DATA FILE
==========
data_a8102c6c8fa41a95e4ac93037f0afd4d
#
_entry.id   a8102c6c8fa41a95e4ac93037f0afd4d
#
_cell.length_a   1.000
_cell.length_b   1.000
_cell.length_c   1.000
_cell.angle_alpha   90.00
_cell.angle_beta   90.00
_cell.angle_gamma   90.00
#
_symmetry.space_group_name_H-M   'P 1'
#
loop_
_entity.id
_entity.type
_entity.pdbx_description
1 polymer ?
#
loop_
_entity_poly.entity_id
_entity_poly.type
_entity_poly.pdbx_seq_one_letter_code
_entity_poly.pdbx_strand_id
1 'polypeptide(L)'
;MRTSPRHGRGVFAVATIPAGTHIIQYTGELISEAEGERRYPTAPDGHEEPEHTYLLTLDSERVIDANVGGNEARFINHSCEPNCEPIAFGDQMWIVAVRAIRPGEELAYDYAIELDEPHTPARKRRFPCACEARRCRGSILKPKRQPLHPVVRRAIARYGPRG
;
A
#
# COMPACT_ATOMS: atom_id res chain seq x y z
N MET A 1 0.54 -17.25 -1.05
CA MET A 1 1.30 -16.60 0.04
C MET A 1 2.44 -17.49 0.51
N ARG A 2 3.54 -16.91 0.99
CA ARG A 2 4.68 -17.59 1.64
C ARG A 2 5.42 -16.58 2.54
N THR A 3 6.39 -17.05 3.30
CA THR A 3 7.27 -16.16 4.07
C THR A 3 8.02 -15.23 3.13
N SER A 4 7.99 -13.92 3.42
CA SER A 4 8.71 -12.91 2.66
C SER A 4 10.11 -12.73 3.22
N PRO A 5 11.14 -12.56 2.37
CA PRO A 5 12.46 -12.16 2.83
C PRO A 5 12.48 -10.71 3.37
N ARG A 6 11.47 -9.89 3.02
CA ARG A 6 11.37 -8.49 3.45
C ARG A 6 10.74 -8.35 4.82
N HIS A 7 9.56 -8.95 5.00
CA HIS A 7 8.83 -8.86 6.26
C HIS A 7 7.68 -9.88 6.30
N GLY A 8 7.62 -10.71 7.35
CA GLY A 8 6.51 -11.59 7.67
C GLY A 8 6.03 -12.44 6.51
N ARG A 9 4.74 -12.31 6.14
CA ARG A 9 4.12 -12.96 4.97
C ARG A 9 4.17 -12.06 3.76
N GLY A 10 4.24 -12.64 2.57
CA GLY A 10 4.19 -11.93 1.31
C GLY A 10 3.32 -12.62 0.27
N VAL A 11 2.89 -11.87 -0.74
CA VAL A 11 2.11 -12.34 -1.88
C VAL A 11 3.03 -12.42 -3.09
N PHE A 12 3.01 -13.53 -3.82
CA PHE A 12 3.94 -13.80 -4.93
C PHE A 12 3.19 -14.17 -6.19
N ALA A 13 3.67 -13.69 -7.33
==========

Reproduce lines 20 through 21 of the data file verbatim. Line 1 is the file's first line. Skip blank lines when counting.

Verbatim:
loop_
_entity_poly.entity_id